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Best Books of 2014

What has become one of my annual blog topics is writing about the best books I read during the calendar year. This year, my book list totaled 27—13 fiction and 14 non-fiction—a number I surmised last year would need not exceed my total of 30 read in 2013.


One of the best fiction books was a classic, The Fountainhead by Ayn Rand, a book I some how managed to get out of high school without having to read, but one that I thoroughly enjoyed this year. Since I probably missed a lot of classics in high school and college, I’ve decided to include at least one classic in my list of books read each year. But it was the non-fiction books that I enjoyed reading the most this year.

My book reading year started out about beer (what better way to start the new year?). But this story, Beer Books, I have already chronicled so I won’t repeat myself.


I can probably describe in one word, the best book I read all year—incredible. And if you’ve seen the movie of the same name as I have, I can say you only got a small snippet of the full story. We’ve all read books about World War II but this is the first I have read about this little known effort of the war. The Monuments Men, a true story by Robert M. Edsel is a tale I probably never would have heard about were it not for a Rick Steves podcast. Sometime last year, I heard the author talking about his book and it piqued my interest since it was a new story to me.

A lot has been written about Adolf Hitler and the atrocities he carried out but this is the first I had read of his mad lust for art. Concurrent with the pillaging of towns and villages was the looting of works of art—many of them incredibly famous. Driven by the desire to build the world’s best art museum in his hometown of Linz, Austria, Hitler had numerous soldiers collecting and shipping artwork to the Fatherland.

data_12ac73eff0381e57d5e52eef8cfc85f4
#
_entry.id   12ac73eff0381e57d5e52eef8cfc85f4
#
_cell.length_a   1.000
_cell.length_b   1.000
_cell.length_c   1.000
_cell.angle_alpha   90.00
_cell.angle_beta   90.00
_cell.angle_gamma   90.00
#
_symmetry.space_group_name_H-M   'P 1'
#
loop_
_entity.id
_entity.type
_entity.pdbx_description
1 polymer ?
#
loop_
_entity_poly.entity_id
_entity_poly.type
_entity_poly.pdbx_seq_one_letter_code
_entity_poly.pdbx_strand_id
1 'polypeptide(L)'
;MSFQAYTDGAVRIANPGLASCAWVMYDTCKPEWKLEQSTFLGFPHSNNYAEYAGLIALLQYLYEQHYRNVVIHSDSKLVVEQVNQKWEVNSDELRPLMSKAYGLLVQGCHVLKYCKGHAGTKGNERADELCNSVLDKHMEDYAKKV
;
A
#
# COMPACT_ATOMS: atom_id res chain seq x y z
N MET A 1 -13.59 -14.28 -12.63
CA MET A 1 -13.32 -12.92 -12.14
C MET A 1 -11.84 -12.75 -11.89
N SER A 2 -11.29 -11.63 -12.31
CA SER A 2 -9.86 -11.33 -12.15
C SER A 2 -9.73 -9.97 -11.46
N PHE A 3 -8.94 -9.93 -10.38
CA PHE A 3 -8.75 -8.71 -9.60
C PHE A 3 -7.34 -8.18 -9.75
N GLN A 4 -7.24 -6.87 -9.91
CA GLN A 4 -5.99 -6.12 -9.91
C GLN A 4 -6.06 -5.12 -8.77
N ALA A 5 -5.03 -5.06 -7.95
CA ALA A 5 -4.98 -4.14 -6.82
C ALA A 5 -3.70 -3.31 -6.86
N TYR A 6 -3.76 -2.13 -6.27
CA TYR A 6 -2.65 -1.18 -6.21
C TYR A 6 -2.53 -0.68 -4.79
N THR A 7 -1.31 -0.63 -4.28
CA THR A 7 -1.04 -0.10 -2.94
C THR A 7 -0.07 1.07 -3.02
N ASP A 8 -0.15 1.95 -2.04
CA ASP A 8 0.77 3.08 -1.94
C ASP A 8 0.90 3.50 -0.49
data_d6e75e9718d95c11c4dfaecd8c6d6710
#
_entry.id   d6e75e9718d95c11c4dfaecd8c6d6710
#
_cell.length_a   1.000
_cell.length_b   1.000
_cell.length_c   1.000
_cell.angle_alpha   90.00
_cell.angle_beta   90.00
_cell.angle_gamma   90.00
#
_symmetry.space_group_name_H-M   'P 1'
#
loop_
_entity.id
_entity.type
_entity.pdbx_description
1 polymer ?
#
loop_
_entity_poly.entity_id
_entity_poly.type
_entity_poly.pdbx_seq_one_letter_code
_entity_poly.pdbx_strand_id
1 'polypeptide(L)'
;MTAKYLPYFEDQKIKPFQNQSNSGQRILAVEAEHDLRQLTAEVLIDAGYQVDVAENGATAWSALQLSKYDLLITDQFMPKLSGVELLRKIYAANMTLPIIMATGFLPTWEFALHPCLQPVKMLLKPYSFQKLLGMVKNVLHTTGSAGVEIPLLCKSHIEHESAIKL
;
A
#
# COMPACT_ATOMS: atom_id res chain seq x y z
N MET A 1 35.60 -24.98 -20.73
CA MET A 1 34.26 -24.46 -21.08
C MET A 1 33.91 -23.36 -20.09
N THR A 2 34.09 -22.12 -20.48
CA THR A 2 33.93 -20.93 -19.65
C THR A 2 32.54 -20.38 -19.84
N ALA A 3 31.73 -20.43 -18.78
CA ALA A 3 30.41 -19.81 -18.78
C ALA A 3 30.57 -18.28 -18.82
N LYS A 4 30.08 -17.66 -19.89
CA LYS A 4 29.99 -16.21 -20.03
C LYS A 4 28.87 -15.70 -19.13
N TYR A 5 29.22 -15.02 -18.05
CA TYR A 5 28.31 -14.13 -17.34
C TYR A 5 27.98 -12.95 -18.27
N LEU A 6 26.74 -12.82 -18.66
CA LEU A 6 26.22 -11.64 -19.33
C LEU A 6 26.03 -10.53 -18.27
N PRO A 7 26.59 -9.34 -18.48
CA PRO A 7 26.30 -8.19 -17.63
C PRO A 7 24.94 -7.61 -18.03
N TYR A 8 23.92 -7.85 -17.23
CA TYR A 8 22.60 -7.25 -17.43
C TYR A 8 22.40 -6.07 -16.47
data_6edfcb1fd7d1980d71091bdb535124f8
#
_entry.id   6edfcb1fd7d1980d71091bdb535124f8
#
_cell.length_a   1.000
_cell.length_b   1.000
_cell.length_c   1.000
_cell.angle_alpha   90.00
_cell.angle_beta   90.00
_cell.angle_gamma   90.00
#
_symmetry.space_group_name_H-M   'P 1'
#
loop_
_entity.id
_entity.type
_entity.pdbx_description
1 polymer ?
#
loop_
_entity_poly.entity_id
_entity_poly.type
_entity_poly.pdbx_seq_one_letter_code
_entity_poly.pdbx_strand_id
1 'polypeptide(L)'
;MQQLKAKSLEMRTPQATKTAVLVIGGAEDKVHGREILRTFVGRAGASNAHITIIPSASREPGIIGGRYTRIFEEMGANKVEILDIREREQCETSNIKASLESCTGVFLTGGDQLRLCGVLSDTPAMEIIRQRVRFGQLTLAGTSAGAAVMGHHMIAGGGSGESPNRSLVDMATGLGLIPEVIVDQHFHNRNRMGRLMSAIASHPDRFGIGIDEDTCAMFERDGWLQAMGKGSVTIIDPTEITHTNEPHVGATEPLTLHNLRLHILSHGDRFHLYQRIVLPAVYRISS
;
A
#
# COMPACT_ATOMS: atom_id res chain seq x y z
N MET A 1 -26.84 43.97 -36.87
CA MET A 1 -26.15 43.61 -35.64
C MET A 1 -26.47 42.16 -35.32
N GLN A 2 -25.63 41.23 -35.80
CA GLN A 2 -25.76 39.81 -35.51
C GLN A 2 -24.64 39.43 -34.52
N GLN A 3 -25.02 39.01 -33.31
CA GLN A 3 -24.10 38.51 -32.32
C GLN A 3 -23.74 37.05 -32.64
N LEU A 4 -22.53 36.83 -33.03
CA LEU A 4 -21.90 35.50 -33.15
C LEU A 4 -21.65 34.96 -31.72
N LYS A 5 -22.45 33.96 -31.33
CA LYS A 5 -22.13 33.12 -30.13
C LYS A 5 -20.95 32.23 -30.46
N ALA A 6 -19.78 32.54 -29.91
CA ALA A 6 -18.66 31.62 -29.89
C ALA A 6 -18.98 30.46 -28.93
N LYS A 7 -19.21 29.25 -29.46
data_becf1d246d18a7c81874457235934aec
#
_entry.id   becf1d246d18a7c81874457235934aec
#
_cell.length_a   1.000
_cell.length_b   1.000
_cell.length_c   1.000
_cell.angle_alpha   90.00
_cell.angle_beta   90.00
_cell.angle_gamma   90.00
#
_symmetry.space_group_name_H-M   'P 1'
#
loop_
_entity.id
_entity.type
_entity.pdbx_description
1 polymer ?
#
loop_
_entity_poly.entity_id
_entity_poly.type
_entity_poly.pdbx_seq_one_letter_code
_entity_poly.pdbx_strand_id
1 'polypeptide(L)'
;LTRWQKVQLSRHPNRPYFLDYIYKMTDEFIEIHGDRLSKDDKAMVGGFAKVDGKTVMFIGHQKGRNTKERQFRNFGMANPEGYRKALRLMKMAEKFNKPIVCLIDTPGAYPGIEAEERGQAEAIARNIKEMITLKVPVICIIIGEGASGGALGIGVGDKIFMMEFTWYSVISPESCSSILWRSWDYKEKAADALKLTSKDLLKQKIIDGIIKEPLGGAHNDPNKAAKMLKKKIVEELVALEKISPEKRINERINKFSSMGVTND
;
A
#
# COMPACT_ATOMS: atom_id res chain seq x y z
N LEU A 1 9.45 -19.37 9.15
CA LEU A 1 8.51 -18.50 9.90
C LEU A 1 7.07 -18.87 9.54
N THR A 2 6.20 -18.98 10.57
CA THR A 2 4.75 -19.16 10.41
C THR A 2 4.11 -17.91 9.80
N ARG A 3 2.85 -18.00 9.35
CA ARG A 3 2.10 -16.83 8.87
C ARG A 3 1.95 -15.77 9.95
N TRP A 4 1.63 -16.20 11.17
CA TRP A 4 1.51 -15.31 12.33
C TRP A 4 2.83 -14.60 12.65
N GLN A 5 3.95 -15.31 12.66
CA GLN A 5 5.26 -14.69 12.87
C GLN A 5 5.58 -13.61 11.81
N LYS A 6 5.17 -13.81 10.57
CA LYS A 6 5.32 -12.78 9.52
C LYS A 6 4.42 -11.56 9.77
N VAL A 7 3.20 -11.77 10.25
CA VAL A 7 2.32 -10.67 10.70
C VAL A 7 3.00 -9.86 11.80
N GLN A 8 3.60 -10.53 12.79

As the tide of the war began to turn and occupied cities were liberated, it was the job of the Monuments Men to recover and return the stolen works of art. Aided by Rose Valland, an unpaid volunteer at the Jeu de Paume museum, adjacent to the Louvre in Paris, she was witness to Hitler’s selection of art for his collection and secretly kept records that proved key to the uncovering of this art in the world’s greatest treasure hunt. Having been to the Orsay museum in Paris this past year, I often had to pause in front of a painting to appreciate that the work of art I was viewing was there for me to see only through the efforts of these brave men and women who risked their lives to save these treasures for future generations to enjoy.


Another of the best non-fiction books I read this year is one that were it not for an Amazon error, I might not have ever purchased and read. Tuxedo Park: A Wall Street Tycoon and the Secret Palace of Science That Changed the Course of World War II written by Jennet Conant was incorrectly subtitled Tuxedo Park: Robert Oppenheimer and the Secret City of Los Alamos, which was actually the subtitle for another book also authored by Jennet Conant, 109 East Palace: Robert Oppenheimer and the Secret City of Los Alamos.  Having read in 2013 a book entitled The First War of Physics: The Secret History of the Atom Bomb by Jim Baggott, I was intrigued to read more about the development of the atomic bomb that changed the world. Even the photograph of the gentleman on the cover looked like “Oppie” as I learned he had been referred to.

But the more I read, the more I realized this book had very little to do with the development of the atomic bomb. The story it told was most fascinating covering an individual I have never heard of, Alfred Lee Loomis, who was actually the individual portrayed on the book cover. Loomis was indeed a talented financier who made a fortune on Wall Street even through the crash of 1929. But his real interest was science and in 1940 with the aid of his personal wealth, converted a personal residence in Tuxedo Park, New York into a secret laboratory that attracted the world’s most gifted physicists to focus on scientific research for the war effort.